A pungent vinegar made from sour red wine, and historically favored by the French, red wine vinegar is good to have around if you're concerned about your waistline, worried about your blood sugar levels, would like to improve how your food tastes, or just want to expand your culinary repertoire.
Red wine vinegar may help you keep your blood sugar levels in check. According to a study conducted by Carol S. Johnston, PhD, RD, and Cindy A. Gaas, BS, vinegar eaten with a normal meal slowed the body's response to a carbohydrate-heavy meal. This worked for healthy individuals, and individuals with insulin resistance, a precursor to Type II diabetes. Johnston and Gaas reported that more research is needed to figure out exactly how this works.
Red wine vinegar is a good way to add flavor to foods without adding calories. One tbsp. of vinegar—more than you'd probably want to use on a salad—contains 3 calories and no fat, according to the Calorielab database. Compare that with Caesar salad dressing, which has 78 calories and 8.5g of fat per tbsp.
Red wine vinegar is acidic, and acid is particularly important in the culinary world. Acid is the only food additive other than salt which can actually make foods taste more like themselves, according to Thomas Keller, owner of French Landry Restaurant and author of the cookbook “Ad Hoc at Home.” Keller shared his culinary insights with Lynn Roseto Casper, host of NPR's weekend radio show “The Splendid Table” during the December 11, 2009 broadcast.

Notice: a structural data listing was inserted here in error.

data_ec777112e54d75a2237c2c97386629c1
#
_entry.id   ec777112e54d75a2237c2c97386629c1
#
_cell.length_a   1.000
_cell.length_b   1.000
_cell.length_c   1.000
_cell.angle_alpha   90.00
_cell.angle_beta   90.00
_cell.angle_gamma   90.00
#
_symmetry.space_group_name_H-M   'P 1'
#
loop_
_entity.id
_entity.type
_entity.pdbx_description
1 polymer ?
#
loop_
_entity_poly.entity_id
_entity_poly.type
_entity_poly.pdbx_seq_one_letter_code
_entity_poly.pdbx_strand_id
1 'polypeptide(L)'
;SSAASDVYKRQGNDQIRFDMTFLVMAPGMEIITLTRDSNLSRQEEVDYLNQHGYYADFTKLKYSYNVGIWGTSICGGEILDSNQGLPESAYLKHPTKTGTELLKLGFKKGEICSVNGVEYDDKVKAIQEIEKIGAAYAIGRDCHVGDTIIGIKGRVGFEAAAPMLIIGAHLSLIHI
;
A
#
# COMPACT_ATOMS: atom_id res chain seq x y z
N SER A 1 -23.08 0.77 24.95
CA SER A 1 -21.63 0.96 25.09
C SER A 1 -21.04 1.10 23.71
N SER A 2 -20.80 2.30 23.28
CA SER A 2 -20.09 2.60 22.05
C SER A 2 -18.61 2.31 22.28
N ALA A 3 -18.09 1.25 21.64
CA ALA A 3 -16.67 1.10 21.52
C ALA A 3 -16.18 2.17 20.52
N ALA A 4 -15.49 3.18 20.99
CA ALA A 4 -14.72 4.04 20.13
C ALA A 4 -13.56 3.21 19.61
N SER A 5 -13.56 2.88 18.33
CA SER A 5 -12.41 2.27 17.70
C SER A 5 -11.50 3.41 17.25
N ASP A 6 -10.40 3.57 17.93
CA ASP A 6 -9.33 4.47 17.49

You can use red wine vinegar to punch up the flavor of your favorite healthy foods. For example, a vinaigrette for a salad will help pull out the flavor of tomatoes and bitter greens, so that you won't need high-fat cream-based salad dressings. You can also make red wine vinegar reduction to serve with chicken or steak, so that you won't need a butter-filled pan sauce.
If you enjoy cooking, red wine vinegar can add a whole new dimension to your dishes. The Colorado State University Cooperative Extension recommends making seasoned vinegar at home, using herbs, fruits, and spices. CSU states that wine vinegar goes well with other robust flavors, such as garlic and tarragon. If you decide to use garlic, make sure to refrigerate your vinegar, or it may grow botulism spores, according to CSU.
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This article reflects the views of the writer and does not necessarily reflect the views of Jillian Michaels or JillianMichaels.com.